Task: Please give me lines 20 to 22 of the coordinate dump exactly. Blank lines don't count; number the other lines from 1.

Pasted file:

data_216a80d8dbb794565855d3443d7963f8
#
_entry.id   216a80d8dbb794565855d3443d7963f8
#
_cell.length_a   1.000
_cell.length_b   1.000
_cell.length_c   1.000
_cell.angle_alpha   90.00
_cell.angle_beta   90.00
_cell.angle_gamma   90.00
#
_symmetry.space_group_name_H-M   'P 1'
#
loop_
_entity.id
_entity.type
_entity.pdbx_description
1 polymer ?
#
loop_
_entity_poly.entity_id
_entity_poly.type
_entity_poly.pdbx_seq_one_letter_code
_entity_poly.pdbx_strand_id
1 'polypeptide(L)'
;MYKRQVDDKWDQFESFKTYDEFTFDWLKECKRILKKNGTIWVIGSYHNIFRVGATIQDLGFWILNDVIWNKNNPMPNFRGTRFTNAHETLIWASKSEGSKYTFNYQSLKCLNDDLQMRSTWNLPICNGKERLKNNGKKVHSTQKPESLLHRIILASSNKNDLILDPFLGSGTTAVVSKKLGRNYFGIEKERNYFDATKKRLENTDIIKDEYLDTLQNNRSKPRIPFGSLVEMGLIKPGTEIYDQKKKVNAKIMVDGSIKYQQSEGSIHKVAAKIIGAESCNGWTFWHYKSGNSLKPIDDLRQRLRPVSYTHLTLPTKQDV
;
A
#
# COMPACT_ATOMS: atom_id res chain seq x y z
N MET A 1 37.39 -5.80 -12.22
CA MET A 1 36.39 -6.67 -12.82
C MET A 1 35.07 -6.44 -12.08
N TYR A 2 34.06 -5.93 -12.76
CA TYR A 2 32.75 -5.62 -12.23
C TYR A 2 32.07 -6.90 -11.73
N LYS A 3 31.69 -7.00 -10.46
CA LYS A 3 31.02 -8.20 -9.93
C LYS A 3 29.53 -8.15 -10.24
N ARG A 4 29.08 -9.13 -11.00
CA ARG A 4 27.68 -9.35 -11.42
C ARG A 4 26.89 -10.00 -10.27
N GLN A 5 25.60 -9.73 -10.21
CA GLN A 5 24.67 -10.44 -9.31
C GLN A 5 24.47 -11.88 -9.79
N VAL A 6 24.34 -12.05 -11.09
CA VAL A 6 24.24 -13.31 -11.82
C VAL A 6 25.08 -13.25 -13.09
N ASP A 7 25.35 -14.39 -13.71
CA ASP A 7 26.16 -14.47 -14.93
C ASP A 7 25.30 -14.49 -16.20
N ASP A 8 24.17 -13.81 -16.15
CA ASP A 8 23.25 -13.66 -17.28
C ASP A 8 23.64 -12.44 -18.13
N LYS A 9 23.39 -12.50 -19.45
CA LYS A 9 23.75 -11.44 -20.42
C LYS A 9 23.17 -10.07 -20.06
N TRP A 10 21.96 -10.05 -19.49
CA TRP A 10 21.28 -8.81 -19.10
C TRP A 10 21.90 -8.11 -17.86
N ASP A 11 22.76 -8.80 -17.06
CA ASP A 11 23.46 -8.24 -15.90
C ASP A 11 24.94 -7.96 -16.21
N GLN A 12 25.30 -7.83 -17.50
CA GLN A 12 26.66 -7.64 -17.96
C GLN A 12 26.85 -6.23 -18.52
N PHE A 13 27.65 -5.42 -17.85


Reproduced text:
loop_
_entity_poly.entity_id
_entity_poly.type